Starting at case 1, you have two rotations (which in Unity are represented by Quaternions).

A rotation can be converted to a directional vector by multiplying the quaternion by the world-relative “forward” direction. Forward in Unity is represented by the positive direction along the Z axis (i.e. 0,0,1) and there is a handy alias to this value on the Vector3 class called “.forward“, so assuming “rotationA” and “rotationB” are our quaternions, we can get our two directional vectors like this:

// convert both rotations to direction vectors:
var forwardA = rotationA * Vector3.forward;
var forwardB = rotationB * Vector3.forward;

It’s also worth noting that in most cases in Unity, when you’re dealing with a rotation, it is very likely to have come from a GameObject with a transform. If this is the case, there’s an easier method of getting the forward vector, which is to use the built-in variable: transform.forward which directly gives you an object’s forward direction as a vector:

var forwardA = objectA.transform.forward;
var forwardB = objectB.transform.forward;

Now looking at case 2, where we have a rotation and a target position. Assuming we’re working with gameobjects, we can use the transform.forward of our object that is trying to turn towards the target (eg, the car) for the forward direction, and if this script is placed on the car itself, it’s as simple as this:

var forwardA = transform.forward;

To get the direction vector towards the target (case 3), we just need to subtract the target’s position from the car’s position, like this:

var forwardB = target.position - transform.position;

You should now have two directional vectors whose angles you want to compare to each other.

The final part of the puzzle lies in the fact that you want a signed angle (i.e. either a positive or negative angle). That is, you want to know more than just the numeric difference in angles, you want to know whether to turn clockwise or anticlockwise to get there. To get a signed angle doesn’t really make a lot of sense in 3D space, because the direction of rotation from one direction to another could be in any 3d direction (not just in one of two ‘flat’ clockwise/anticlockwise directions).

For this reason, it usually makes sense to compare your vectors on a certain chosen 2D plane, and ignore the 3rd axis. For example, in the case of cars you’d probably want to compare the “Top Down” directions as if on a map, ignoring the inclines of hills. This would be the X-Z plane in Unity.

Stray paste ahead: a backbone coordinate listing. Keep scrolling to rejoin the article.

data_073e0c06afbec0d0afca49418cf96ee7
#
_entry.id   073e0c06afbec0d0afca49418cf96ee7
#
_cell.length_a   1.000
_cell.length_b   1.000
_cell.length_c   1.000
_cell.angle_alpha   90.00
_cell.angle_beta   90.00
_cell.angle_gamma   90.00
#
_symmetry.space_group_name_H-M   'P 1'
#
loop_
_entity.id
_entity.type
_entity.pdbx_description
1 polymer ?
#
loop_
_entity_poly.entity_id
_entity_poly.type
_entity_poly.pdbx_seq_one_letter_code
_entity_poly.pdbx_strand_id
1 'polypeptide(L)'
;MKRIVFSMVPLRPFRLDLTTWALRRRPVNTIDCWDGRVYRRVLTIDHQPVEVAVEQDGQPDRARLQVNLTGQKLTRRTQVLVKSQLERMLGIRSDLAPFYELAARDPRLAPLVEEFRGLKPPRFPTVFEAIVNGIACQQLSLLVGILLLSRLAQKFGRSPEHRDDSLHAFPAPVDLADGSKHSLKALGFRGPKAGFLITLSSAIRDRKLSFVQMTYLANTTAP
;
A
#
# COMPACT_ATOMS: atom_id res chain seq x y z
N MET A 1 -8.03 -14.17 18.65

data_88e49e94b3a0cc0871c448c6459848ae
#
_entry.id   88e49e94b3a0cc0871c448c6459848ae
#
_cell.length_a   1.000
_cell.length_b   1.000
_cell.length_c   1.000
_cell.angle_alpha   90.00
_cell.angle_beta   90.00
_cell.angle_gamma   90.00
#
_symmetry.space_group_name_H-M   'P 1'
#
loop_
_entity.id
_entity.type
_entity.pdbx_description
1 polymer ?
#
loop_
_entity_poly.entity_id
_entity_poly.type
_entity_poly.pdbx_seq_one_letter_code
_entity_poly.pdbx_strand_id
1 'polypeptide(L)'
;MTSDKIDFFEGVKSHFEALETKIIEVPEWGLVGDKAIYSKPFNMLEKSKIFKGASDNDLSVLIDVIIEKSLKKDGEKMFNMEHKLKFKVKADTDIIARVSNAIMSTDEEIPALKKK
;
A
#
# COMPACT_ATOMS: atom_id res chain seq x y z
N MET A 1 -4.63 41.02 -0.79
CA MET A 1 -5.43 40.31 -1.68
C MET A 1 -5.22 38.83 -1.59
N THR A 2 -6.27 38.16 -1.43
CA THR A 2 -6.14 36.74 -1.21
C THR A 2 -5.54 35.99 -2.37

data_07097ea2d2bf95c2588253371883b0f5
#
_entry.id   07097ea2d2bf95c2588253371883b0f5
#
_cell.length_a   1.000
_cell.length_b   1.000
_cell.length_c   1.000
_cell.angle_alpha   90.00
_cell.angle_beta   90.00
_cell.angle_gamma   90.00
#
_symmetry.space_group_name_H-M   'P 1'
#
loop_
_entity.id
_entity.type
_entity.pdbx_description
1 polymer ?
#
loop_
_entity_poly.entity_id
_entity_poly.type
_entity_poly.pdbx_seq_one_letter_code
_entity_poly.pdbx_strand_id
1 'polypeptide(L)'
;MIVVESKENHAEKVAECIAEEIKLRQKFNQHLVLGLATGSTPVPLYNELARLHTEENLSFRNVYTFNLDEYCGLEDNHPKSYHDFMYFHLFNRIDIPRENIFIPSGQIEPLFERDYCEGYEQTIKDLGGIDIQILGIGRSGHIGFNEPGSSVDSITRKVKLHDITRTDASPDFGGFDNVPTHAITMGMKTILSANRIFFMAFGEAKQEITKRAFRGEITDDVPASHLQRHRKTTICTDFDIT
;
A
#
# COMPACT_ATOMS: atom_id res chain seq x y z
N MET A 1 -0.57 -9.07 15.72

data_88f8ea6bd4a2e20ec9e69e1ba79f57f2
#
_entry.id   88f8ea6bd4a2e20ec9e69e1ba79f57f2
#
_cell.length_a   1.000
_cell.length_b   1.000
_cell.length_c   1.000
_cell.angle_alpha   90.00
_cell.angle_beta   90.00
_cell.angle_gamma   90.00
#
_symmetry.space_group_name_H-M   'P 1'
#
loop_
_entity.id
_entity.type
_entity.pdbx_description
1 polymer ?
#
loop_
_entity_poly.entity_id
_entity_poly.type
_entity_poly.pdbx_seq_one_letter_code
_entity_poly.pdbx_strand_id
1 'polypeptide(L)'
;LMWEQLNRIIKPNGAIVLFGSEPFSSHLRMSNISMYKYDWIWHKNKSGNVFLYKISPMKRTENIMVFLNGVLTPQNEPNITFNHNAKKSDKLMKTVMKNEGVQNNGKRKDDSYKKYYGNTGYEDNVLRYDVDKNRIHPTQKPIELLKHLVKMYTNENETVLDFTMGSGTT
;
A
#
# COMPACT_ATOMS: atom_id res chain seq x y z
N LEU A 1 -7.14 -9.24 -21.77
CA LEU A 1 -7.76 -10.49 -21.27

To convert these vector directions to numeric angles in this way, you can use the Atan2 function, like this:

// get a numeric angle for each vector, on the X-Z plane (relative to world forward)
var angleA = Mathf.Atan2(forwardA.x, forwardA.z);
var angleB = Mathf.Atan2(forwardB.x, forwardB.z);

However, this function returns its result in radians, which is just a different scale for measuring angles, and can be converted back to degrees very simply by multiplying the result by a built-in value called Rad2Deg in Unity which is provided for just this purpose, so to have the result in degrees, the above lines would end up looking like this:

// get a numeric angle for each vector, on the X-Z plane (relative to world forward)
var angleA = Mathf.Atan2(forwardA.x, forwardA.z) * Mathf.Rad2Deg;
var angleB = Mathf.Atan2(forwardB.x, forwardB.z) * Mathf.Rad2Deg;

And finally, Unity provides a simple function for getting the signed difference between two numeric angles in degrees (which is what we’ve been working towards!) called DeltaAngle, which you would use like this:

// get the signed difference in these angles
var angleDiff = Mathf.DeltaAngle( angleA, angleB );

You now have a single numeric value which should be in the range of -180 to 180. Negative values indicates your object should turn to its left, and positive, to its right.

Hope this comes in handy out there in Unityland!

Yard Invaders 2 : experimental prototype

Posted in Games, Unity on 2010/09/02 by duck

Well, my “Procedural Racer” game has been taxiing for launch for quite a while now – as soon as it’s ready I will be posting here. In the meantime, here’s a video of an experimental gameplay prototype I put together, as a possible sequel to one of my very old 2D shockwave games called “Yard Invaders”.

I tried out a number of new things while putting this together, including:

  • Procedurally generated spherical terrain
  • Spherical gravity
  • Custom grass shader
  • Depth of field effects
  • Explosion effects (not detonator)
  • Intuitive auto-targeting of enemies

Whether this ever makes it to the status of a finished game remains subject to the mysterious tides of fate.